New insights emerge on civic service and volunteering in Latin America and the Caribbean
The role of civic service and volunteering in social change and development in the Latin American and Caribbean (LAC) region is the focus of Service Enquiry Volume 2, now available for downloading, free of charge, on www.service-enquiry.org.za.
Available in both English and Spanish, the book explores civic service and volunteering in the LAC region. The volume is the second in a series of books that document the nature and extent of volunteering and civic service in different parts of the world. The Spanish edition was released in September 2007, and to date more than 4 000 copies of the book have been downloaded.
In 13 chapters, 24 authors draw together a range of perspectives on the role of volunteering and service in building democratic societies in the LAC region.
The book is structured in three parts: Part One provides an overview of volunteering and civic service in Latin America and the Caribbean and makes the case for volunteering as a tool for social development and democratisation. Part Two focuses on the extent to which volunteering and service find expression in the policy and legislative frameworks of various LAC countries. Part Three explores the emergence of youth service in the LAC region and examines the conditions under which voluntary service fosters youth development and youth participation in society.
In looking across the chapters, a number of distinctive themes emerge: volunteering and democracy, ‘new’ volunteering, policy and legislation, and the importance of partnerships.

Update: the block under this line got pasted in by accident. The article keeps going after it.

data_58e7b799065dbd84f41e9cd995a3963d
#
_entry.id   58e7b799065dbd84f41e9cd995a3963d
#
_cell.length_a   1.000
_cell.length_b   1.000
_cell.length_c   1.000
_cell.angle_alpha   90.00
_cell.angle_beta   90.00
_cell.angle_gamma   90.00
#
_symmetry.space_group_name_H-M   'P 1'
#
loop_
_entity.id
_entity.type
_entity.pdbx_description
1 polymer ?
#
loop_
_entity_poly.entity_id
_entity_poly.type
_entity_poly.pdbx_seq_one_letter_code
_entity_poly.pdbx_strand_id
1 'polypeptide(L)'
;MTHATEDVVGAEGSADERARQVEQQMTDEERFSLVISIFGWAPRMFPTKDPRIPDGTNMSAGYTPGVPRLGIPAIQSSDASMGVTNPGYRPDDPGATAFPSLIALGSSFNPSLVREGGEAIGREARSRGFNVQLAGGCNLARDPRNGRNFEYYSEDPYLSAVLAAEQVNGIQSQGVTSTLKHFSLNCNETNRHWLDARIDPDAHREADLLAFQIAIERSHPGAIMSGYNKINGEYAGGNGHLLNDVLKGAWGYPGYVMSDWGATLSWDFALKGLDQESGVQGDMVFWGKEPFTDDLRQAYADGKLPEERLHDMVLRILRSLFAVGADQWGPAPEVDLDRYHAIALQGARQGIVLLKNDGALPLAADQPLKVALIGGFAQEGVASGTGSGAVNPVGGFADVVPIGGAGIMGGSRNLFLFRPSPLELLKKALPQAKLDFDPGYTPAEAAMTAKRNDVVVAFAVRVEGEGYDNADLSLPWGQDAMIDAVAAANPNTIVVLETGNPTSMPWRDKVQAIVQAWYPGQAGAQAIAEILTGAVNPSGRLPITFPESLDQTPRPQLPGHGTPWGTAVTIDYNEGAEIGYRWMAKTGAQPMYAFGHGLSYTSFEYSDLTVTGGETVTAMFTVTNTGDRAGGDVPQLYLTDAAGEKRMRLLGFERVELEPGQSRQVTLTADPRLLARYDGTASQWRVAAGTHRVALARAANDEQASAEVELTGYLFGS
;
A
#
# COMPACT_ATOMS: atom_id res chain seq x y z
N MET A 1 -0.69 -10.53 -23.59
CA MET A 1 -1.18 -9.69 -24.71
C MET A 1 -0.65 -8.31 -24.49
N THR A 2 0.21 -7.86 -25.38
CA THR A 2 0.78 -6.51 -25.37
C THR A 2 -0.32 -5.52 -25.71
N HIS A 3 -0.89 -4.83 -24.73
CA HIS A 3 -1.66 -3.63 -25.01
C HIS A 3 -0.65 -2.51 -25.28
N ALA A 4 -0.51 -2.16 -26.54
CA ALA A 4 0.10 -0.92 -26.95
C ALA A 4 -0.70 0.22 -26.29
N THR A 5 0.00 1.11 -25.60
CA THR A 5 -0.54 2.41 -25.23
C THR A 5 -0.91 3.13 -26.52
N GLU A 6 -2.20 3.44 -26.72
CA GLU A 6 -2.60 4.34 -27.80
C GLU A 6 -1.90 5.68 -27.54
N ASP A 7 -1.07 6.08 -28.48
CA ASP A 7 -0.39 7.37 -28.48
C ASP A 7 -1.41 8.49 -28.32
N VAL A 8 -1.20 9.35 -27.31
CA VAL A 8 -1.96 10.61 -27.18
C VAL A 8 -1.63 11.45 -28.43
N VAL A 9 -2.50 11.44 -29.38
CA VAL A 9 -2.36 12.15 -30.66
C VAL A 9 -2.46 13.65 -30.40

Volunteering and democracy: A number of chapters highlight that volunteer action is an integral part of Latin American life, a force for change that needs to be recognised and valued. Contrary to the view that it is the preserve of privileged communities, Kliksberg indicates that volunteering in Latin American countries takes place among the poorest communities and that it is often a powerful expression of solidarity, driven by ethics and religious beliefs.
Volunteering is viewed as one means whereby the exclusion and poverty of young people, in particular, can be reduced. The authors suggest that community-based youth volunteering not only promotes youth participation and local development; it also enhances the economic competitiveness of countries in the region and strengthens environmental sustainability.
The significant role that civil society organisations have come to play in contributing to the spread of democracy in the region is also discussed. Many of these organisations are trusted entities that involve volunteers and are perceived to give expression to the concerns of communities on the ground.
‘New’ volunteering: Service Enquiry 2 explores how young people have become key actors in understanding new forms of volunteerism because their volunteering takes place in the context of their own exclusion and poverty. In conceptual terms this involves moving from the notion of ‘charitable volunteerism’, which involves a one-way, top-down, relationship between givers and receivers, to ‘communitarian volunteerism’, which is characterised by a horizontal relationship between those who give and those who receive.